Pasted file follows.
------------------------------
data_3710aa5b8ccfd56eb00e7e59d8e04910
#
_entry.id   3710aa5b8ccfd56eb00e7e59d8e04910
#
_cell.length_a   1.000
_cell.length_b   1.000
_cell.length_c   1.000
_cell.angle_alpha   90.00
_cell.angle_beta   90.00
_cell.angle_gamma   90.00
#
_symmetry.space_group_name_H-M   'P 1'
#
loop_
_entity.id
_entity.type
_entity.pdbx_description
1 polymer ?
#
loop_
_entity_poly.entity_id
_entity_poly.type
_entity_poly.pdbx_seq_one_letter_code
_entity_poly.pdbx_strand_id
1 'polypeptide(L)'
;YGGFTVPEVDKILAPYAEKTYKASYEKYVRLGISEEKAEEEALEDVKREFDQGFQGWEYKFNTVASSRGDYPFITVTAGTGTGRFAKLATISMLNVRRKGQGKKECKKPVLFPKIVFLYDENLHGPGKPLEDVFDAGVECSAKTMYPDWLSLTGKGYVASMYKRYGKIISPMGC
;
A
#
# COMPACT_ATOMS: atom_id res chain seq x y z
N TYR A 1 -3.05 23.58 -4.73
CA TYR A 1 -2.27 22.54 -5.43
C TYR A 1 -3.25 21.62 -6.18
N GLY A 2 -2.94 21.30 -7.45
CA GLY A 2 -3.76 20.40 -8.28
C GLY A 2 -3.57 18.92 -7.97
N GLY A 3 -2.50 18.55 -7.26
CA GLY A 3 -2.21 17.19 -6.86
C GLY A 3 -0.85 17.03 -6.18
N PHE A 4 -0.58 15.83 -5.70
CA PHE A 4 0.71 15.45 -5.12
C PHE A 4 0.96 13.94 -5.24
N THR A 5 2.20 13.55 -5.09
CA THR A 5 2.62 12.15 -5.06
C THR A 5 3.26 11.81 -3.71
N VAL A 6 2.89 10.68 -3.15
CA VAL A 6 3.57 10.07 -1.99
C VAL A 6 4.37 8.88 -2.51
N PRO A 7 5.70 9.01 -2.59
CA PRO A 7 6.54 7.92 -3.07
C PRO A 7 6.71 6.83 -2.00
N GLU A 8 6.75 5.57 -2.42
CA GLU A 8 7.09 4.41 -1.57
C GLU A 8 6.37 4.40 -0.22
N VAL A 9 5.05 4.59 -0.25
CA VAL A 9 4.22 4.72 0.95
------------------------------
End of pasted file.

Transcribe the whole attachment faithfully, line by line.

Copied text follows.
data_3710aa5b8ccfd56eb00e7e59d8e04910
#
_entry.id   3710aa5b8ccfd56eb00e7e59d8e04910
#
_cell.length_a   1.000
_cell.length_b   1.000
_cell.length_c   1.000
_cell.angle_alpha   90.00
_cell.angle_beta   90.00
_cell.angle_gamma   90.00
#
_symmetry.space_group_name_H-M   'P 1'
#
loop_
_entity.id
_entity.type
_entity.pdbx_description
1 polymer ?
#
loop_
_entity_poly.entity_id
_entity_poly.type
_entity_poly.pdbx_seq_one_letter_code
_entity_poly.pdbx_strand_id
1 'polypeptide(L)'
;YGGFTVPEVDKILAPYAEKTYKASYEKYVRLGISEEKAEEEALEDVKREFDQGFQGWEYKFNTVASSRGDYPFITVTAGTGTGRFAKLATISMLNVRRKGQGKKECKKPVLFPKIVFLYDENLHGPGKPLEDVFDAGVECSAKTMYPDWLSLTGKGYVASMYKRYGKIISPMGC
;
A
#
# COMPACT_ATOMS: atom_id res chain seq x y z
N TYR A 1 -3.05 23.58 -4.73
CA TYR A 1 -2.27 22.54 -5.43
C TYR A 1 -3.25 21.62 -6.18
N GLY A 2 -2.94 21.30 -7.45
CA GLY A 2 -3.76 20.40 -8.28
C GLY A 2 -3.57 18.92 -7.97
N GLY A 3 -2.50 18.55 -7.26
CA GLY A 3 -2.21 17.19 -6.86
C GLY A 3 -0.85 17.03 -6.18
N PHE A 4 -0.58 15.83 -5.70
CA PHE A 4 0.71 15.45 -5.12
C PHE A 4 0.96 13.94 -5.24
N THR A 5 2.20 13.55 -5.09
CA THR A 5 2.62 12.15 -5.06
C THR A 5 3.26 11.81 -3.71
N VAL A 6 2.89 10.68 -3.15
CA VAL A 6 3.57 10.07 -1.99
C VAL A 6 4.37 8.88 -2.51
N PRO A 7 5.70 9.01 -2.59
CA PRO A 7 6.54 7.92 -3.07
C PRO A 7 6.71 6.83 -2.00
N GLU A 8 6.75 5.57 -2.42
CA GLU A 8 7.09 4.41 -1.57
C GLU A 8 6.37 4.40 -0.22
N VAL A 9 5.05 4.59 -0.25
CA VAL A 9 4.22 4.72 0.95